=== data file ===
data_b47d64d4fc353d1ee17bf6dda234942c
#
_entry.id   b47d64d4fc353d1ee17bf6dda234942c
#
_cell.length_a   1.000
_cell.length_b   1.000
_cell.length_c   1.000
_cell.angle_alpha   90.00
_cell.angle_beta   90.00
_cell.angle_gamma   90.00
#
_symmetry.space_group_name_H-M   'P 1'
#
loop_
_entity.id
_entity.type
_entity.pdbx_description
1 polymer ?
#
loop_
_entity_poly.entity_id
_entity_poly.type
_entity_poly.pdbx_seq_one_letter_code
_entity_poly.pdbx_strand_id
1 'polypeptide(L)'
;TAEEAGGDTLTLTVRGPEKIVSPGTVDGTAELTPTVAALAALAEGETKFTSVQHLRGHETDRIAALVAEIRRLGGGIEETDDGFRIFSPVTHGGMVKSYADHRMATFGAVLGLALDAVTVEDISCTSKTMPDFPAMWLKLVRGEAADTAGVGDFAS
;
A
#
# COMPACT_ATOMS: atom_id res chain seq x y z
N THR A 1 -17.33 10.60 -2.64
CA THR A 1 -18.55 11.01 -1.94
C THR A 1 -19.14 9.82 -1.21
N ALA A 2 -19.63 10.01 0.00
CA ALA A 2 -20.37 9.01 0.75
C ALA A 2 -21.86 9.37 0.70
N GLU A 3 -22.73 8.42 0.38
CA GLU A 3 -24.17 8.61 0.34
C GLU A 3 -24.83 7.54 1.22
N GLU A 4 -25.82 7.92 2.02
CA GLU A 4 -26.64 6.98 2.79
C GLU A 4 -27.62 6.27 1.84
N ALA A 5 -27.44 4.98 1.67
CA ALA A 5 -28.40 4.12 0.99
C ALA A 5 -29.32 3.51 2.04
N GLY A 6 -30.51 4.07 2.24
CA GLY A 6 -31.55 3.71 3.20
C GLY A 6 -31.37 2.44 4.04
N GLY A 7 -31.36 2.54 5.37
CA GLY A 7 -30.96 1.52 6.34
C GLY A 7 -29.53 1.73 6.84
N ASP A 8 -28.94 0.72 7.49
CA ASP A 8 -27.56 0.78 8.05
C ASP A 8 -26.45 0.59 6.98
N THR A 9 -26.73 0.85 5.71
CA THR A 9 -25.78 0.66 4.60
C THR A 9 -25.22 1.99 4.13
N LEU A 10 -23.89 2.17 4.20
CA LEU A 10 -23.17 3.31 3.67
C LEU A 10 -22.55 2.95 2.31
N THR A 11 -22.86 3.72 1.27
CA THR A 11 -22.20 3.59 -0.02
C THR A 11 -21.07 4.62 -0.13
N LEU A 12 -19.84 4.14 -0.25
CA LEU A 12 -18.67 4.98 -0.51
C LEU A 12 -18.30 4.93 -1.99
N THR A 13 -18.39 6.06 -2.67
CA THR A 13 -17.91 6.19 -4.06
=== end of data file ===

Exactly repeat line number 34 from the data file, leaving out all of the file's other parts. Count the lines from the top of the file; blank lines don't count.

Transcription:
N ALA A 2 -19.63 10.01 0.00